Sunday’s Sun-Times ran a letter from Archbishop Cupich that called on Americans not to give in to “the fear and the panic that terrorist groups such as ISIS seek to sow.” He also suggested that those of us concerned about welcoming a large number of Syrian refugees need to “separate facts from fear” and further suggested that we lack compassion if we don’t let in all 10,000 refugees that the Obama Administration promised the “global community.”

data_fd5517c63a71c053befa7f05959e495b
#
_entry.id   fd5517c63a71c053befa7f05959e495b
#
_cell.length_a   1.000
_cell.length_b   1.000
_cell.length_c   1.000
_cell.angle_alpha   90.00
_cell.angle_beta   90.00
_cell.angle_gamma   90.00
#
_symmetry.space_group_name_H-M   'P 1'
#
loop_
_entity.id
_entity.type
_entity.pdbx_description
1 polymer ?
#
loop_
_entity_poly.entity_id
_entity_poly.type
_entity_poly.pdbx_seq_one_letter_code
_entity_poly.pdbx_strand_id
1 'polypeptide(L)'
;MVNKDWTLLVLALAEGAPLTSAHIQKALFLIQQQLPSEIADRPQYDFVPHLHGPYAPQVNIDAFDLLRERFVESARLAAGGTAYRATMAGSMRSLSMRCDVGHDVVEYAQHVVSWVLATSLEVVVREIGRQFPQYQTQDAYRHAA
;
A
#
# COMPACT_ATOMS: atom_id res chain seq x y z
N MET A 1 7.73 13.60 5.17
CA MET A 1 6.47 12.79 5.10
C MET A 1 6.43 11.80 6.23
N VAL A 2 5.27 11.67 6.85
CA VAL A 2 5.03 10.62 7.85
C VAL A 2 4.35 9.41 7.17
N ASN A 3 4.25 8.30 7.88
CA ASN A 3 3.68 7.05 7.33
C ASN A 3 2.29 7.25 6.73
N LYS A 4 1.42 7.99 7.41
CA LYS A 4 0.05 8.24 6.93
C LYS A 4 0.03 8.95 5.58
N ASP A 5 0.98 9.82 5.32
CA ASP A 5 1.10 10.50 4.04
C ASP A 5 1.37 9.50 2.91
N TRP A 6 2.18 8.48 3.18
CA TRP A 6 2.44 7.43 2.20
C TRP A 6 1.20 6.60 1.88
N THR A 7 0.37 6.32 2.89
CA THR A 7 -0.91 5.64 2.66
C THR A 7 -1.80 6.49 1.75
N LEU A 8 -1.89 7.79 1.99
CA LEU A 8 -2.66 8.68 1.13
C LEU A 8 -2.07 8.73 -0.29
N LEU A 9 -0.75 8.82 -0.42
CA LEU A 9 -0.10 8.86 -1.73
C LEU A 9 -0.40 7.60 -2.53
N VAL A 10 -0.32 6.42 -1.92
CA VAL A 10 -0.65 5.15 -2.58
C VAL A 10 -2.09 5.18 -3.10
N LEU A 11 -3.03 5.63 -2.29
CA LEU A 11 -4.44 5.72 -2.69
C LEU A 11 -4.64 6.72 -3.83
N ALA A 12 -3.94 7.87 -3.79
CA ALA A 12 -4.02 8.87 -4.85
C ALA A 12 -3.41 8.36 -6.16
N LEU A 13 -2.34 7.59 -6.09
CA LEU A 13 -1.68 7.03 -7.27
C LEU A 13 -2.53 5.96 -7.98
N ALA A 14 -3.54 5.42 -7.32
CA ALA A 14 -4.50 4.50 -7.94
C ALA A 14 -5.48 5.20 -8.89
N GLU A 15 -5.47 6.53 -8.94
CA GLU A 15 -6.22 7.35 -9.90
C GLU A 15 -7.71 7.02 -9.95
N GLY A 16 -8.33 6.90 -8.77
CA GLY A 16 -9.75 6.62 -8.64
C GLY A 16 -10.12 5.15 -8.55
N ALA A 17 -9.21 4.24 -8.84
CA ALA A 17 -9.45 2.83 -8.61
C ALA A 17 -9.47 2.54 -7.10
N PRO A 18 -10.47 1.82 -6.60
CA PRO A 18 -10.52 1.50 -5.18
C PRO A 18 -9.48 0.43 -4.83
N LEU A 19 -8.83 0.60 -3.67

Wading through all of the sentimental nonsense and schmaltz in the Archbishop’s letter was quite a job, but on behalf of all the readers who might not have done so, I feel compelled to write in and set the record straight. Archbishop Cupich needs to face some unpleasant facts himself. He claims the refugees are “mostly women and children” – a quick visit to the U.N.’s “Syria Regional Refugee Response” helpful website indicates that of the 4,289,792 registered refugees about half are men (of all ages) and half are women. He also claims that these refugees have “barely any shelter, clothing or food” – while I certainly would agree that their living conditions in the refugee camps and cities that host large numbers of refugees are less than ideal, most refugees are working to provide for their families, and have shelter, clothing and food. They would have much better opportunities in the United States – but this is true of literally hundreds of millions of people around the world (imagine being a poor farmer in South Sudan) and has been true for all sort of oppressed peoples in the Middle-East, including, for example, many Christians in Iraq who have been driven out of that country thanks to Islamic oppression. Has Archbishop Cupich written editorials demanding Americans take in his fellow Christian brothers and sisters who have faced Islamic oppression over the past eight plus years?